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dc.contributor.authorRwego, Innocent B.
dc.contributor.authorGillespie, Thomas R.
dc.contributor.authorBasuta, Gilbert Isabirye
dc.contributor.authorGoldberg, Tony L.
dc.date.accessioned2022-02-06T10:46:27Z
dc.date.available2022-02-06T10:46:27Z
dc.date.issued2008
dc.identifier.citationRwego, I. B., Gillespie, T. R., Isabirye-Basuta, G., & Goldberg, T. L. (2008). High rates of Escherichia coli transmission between livestock and humans in rural Uganda. Journal of Clinical Microbiology, 46(10), 3187-3191.https://doi.org/10.1128/JCM.00285-08en_US
dc.identifier.urihttps://nru.uncst.go.ug/xmlui/handle/123456789/1969
dc.description.abstractEscherichia coli is a zoonotic bacterium that is important to both public health and livestock economics. To date, most studies of zoonotic E. coli transmission have been conducted in developed nations with industrialized agricultural economies. In this study, E. coli bacteria were collected from people and livestock in two communities in rural western Uganda in order to investigate patterns of interspecific bacterial transmission in a developing rural economy characterized by very close human-livestock associations. Six hundred seventy-two E. coli isolates were genotyped using repetitive element-PCR (Rep-PCR) fingerprinting, and genetic distances between populations of bacteria from different hosts and locations were calculated. Genetic distances between human and livestock bacteria were generally very low, indicating high rates of bacterial gene flow among host species. Bacteria from humans and livestock in the same communities were virtually indistinguishable genetically. Data from surveys administered at the time of sample collection showed that people who did not regularly wash their hands before eating harbored bacteria approximately twice as similar genetically to bacteria of their livestock as did people who regularly washed their hands before eating. These results suggest that both rates of human-livestock interactions and patterns of human hygiene affect human-livestock bacterial transmission in this setting. This conclusion has implications not only for human and livestock health in subsistence-based agricultural economies but also for the emergence of zoonotic diseases out of such areas as a result of increasing globalization.en_US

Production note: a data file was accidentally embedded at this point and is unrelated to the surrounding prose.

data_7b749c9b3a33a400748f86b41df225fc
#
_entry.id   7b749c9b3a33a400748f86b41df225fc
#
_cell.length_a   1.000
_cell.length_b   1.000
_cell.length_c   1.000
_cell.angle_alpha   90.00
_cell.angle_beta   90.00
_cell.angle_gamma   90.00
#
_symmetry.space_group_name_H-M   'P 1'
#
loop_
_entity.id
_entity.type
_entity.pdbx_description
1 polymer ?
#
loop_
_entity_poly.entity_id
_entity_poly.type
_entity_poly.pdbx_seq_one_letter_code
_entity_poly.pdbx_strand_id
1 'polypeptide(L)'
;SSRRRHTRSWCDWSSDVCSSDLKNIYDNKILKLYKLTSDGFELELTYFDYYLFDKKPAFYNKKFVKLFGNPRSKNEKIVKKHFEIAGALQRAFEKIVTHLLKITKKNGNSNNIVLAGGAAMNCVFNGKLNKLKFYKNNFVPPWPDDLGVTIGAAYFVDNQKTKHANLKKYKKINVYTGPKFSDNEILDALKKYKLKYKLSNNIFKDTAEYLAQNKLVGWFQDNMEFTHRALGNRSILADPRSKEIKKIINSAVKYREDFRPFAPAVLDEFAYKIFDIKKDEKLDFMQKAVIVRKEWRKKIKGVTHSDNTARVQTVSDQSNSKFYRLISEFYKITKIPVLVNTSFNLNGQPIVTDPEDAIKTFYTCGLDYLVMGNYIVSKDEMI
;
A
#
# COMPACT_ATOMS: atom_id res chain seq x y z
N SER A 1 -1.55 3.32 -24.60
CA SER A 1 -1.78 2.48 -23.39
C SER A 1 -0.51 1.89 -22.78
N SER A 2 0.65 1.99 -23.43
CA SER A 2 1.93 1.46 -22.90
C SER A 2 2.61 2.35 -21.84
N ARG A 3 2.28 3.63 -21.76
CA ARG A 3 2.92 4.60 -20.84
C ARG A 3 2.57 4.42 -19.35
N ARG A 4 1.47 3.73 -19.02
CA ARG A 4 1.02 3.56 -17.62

dc.language.isoenen_US
dc.publisherJournal of Clinical Microbiologyen_US
dc.titleHigh Rates of Escherichia coli Transmission between Livestock and Humans in Rural Ugandaen_US
dc.typeArticleen_US


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